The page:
In 2010, School of Seven Bells downsized when the band lost Claudia Deheza, one of the twins who fronted the outfit, who left citing personal reasons. SVIIB was left without the bewitching harmonies created by Claudia and her sister Alejandra, a sound that fans had become so accustomed to. Claudia’s departure could have held back Alejandra and band mate Benjamin Curtis. Instead, the band’s new release Ghostory finds the duo tighter than ever.

The new version of SVIIB hold their own on Ghostory, an album that combines elements from their previous works. But this time around there is a more intense focus on specializing their own brand of synth pop. Ghostory is essentially a concept album that tells the story of a young girl named Lafaye and the ghosts that haunt her life.

The album opens with “The Night,” an upbeat pop song that leads into “Love Play,” a song featuring the seductive, breathy sounds of Alejandra’s unwavering voice. The third track, “Lafaye,” is the anchor of the album's narrative. The song gives the listener a peak into Lafaye’s life and the internal struggles she goes through with her ghosts. These three songs inflict feelings of longing and sadness for the things that are unattainable, and the listener wants more of the relatable, superb tunes.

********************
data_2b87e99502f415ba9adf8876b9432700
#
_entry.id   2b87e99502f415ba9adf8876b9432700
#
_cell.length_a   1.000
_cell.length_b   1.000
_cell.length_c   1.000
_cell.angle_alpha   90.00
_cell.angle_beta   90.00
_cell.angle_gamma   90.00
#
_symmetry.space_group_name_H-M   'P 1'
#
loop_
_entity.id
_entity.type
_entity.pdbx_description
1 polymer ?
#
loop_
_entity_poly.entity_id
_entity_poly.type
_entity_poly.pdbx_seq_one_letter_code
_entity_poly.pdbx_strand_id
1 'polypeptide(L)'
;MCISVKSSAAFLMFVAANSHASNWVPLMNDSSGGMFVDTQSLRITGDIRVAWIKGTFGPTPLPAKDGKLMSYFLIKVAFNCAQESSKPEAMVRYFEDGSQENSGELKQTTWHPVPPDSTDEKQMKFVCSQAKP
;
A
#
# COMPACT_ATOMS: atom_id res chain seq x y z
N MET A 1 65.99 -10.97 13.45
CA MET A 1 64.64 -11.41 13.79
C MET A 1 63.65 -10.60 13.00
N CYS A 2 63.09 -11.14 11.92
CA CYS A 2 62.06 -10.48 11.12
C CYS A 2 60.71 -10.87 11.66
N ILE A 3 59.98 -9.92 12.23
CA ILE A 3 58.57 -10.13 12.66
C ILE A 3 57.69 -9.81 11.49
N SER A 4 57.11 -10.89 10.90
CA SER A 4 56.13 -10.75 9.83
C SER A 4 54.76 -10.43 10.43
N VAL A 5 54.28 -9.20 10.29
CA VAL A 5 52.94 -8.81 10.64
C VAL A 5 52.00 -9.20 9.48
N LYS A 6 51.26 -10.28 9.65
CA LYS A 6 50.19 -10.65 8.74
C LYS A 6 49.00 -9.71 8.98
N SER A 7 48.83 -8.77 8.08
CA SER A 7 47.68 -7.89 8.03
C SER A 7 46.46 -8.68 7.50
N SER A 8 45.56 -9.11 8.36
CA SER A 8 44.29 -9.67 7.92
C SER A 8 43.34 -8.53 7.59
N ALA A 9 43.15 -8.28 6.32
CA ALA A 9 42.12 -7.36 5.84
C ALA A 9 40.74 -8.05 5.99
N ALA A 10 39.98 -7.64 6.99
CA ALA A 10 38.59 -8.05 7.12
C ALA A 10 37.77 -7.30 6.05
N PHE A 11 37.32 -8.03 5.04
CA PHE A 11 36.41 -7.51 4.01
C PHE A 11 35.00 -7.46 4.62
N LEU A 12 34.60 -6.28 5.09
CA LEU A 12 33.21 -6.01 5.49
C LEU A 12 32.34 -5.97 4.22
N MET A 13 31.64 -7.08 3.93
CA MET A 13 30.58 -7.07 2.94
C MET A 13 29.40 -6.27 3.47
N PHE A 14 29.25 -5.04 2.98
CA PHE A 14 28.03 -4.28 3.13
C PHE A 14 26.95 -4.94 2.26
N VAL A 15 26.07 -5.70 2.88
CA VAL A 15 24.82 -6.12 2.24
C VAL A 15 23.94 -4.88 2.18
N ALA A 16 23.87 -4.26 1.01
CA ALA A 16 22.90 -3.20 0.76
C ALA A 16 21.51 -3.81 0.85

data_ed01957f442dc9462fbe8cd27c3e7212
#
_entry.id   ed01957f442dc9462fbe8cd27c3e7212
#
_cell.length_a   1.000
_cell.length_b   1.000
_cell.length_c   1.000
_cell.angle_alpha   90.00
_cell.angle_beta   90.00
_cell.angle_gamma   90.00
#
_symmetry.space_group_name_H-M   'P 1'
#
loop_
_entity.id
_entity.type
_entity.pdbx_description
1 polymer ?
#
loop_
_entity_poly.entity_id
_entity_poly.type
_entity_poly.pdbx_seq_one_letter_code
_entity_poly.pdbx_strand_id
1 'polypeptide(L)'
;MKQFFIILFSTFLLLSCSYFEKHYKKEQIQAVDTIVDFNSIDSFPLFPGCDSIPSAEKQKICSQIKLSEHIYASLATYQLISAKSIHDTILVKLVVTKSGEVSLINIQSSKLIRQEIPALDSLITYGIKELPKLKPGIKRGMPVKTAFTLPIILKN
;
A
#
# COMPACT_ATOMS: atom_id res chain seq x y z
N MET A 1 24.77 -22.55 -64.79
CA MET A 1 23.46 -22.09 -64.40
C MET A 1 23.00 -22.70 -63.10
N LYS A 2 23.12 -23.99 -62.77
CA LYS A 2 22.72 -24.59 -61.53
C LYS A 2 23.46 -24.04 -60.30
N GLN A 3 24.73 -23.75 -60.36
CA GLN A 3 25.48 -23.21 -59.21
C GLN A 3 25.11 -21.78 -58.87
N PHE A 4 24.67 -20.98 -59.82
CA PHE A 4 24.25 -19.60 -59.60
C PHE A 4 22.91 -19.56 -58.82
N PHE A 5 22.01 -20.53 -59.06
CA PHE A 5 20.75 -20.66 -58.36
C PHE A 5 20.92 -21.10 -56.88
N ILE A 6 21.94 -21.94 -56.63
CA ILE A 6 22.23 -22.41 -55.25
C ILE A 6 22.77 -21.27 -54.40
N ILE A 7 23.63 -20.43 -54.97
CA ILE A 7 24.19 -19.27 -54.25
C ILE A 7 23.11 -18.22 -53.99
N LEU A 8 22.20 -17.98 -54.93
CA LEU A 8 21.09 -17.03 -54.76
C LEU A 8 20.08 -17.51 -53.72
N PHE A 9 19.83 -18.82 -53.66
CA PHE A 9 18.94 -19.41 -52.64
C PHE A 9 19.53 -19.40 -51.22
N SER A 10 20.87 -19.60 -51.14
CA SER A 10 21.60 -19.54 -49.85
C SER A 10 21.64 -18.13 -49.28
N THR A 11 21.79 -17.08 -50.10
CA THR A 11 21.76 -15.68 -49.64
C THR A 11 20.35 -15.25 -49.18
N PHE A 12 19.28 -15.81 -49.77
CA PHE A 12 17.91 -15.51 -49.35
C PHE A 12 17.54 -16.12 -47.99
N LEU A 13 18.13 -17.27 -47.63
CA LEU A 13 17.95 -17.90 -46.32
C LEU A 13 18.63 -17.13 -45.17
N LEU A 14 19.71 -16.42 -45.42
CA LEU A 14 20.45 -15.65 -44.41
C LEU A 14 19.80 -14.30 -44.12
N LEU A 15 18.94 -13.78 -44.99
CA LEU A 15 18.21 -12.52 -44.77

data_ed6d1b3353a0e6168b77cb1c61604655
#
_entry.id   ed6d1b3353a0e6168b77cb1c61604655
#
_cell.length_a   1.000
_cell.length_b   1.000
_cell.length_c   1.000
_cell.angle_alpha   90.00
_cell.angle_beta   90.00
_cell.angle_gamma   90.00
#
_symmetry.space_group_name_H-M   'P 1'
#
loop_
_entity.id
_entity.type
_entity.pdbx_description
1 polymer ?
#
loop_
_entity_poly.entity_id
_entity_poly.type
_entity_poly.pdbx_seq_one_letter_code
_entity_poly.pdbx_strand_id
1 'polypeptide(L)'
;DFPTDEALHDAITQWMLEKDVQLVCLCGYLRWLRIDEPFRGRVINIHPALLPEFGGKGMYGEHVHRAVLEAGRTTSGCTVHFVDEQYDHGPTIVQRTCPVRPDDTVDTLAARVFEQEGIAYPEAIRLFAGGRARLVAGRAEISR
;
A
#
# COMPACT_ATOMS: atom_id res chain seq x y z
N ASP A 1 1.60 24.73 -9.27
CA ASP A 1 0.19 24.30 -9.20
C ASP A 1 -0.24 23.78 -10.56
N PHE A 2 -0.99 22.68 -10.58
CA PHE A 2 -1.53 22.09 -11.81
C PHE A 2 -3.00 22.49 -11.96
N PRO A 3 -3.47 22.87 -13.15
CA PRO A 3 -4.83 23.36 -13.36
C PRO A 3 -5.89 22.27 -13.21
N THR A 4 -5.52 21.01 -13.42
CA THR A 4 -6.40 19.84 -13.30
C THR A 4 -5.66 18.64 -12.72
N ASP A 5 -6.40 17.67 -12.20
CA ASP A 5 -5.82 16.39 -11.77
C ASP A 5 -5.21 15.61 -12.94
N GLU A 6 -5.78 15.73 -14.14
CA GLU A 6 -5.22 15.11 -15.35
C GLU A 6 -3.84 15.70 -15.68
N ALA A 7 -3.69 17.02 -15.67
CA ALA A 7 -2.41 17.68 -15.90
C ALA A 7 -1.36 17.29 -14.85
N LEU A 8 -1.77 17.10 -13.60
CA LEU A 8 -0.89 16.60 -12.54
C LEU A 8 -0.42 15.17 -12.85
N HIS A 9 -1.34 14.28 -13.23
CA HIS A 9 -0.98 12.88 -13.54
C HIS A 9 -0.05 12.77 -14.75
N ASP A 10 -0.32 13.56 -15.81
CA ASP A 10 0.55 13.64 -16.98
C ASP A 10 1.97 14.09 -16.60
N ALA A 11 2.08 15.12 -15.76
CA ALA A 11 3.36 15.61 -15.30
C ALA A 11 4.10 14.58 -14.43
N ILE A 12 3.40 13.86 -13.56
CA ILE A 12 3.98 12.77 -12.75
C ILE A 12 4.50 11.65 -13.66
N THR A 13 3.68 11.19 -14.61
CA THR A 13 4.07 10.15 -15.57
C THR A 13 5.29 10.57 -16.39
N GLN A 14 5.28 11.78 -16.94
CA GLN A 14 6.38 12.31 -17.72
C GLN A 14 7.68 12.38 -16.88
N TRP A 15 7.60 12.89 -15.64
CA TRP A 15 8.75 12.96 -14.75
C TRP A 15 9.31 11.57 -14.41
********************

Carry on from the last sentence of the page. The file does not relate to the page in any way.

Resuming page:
SVIIB produce wispy, indulgent songs that lull listeners into a daze of electro-pop goodness. They make listeners want to nod their heads and sway along to the beat. Ghostory as an album is a combination of nostalgia for earlier shoegaze and human emotion with a pinch of something ethereal. For fans of late 80s synth pop, mid 90s ambient pop or sighing vocals, SVIIB have put out an album worth a good listen.

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